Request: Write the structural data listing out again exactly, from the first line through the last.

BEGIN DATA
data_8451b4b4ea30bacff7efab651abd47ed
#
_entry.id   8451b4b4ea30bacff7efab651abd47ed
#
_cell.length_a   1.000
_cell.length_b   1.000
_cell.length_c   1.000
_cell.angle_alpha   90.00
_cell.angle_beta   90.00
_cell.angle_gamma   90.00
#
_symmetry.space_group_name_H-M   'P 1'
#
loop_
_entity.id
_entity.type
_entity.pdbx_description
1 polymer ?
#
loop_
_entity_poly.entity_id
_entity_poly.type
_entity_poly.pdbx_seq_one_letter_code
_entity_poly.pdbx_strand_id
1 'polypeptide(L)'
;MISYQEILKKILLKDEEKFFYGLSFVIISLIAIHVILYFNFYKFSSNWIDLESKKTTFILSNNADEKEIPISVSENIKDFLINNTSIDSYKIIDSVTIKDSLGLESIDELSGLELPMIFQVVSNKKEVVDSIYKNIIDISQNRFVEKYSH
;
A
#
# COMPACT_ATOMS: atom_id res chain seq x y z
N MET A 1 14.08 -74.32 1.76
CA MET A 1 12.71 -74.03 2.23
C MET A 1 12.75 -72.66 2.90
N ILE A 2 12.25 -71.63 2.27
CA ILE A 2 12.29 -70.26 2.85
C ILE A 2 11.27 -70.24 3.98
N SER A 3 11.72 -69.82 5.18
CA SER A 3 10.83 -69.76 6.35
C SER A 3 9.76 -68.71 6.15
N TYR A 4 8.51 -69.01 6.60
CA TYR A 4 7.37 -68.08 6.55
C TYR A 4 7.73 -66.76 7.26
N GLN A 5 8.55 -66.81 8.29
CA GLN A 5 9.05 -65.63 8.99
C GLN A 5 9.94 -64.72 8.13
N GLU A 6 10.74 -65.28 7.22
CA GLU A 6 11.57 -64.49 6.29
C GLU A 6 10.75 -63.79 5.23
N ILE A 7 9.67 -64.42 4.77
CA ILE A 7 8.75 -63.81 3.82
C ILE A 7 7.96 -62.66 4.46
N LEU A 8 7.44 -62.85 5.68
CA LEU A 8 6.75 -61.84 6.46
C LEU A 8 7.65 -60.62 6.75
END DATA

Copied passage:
data_8451b4b4ea30bacff7efab651abd47ed
#
_entry.id   8451b4b4ea30bacff7efab651abd47ed
#
_cell.length_a   1.000
_cell.length_b   1.000
_cell.length_c   1.000
_cell.angle_alpha   90.00
_cell.angle_beta   90.00
_cell.angle_gamma   90.00
#
_symmetry.space_group_name_H-M   'P 1'
#
loop_
_entity.id
_entity.type
_entity.pdbx_description
1 polymer ?
#
loop_
_entity_poly.entity_id
_entity_poly.type
_entity_poly.pdbx_seq_one_letter_code
_entity_poly.pdbx_strand_id
1 'polypeptide(L)'
;MISYQEILKKILLKDEEKFFYGLSFVIISLIAIHVILYFNFYKFSSNWIDLESKKTTFILSNNADEKEIPISVSENIKDFLINNTSIDSYKIIDSVTIKDSLGLESIDELSGLELPMIFQVVSNKKEVVDSIYKNIIDISQNRFVEKYSH
;
A
#
# COMPACT_ATOMS: atom_id res chain seq x y z
N MET A 1 14.08 -74.32 1.76
CA MET A 1 12.71 -74.03 2.23
C MET A 1 12.75 -72.66 2.90
N ILE A 2 12.25 -71.63 2.27
CA ILE A 2 12.29 -70.26 2.85
C ILE A 2 11.27 -70.24 3.98
N SER A 3 11.72 -69.82 5.18
CA SER A 3 10.83 -69.76 6.35
C SER A 3 9.76 -68.71 6.15
N TYR A 4 8.51 -69.01 6.60
CA TYR A 4 7.37 -68.08 6.55
C TYR A 4 7.73 -66.76 7.26
N GLN A 5 8.55 -66.81 8.29
CA GLN A 5 9.05 -65.63 8.99
C GLN A 5 9.94 -64.72 8.13
N GLU A 6 10.74 -65.28 7.22
CA GLU A 6 11.57 -64.49 6.29
C GLU A 6 10.75 -63.79 5.23
N ILE A 7 9.67 -64.42 4.77
CA ILE A 7 8.75 -63.81 3.82
C ILE A 7 7.96 -62.66 4.46
N LEU A 8 7.44 -62.85 5.68
CA LEU A 8 6.75 -61.84 6.46
C LEU A 8 7.65 -60.62 6.75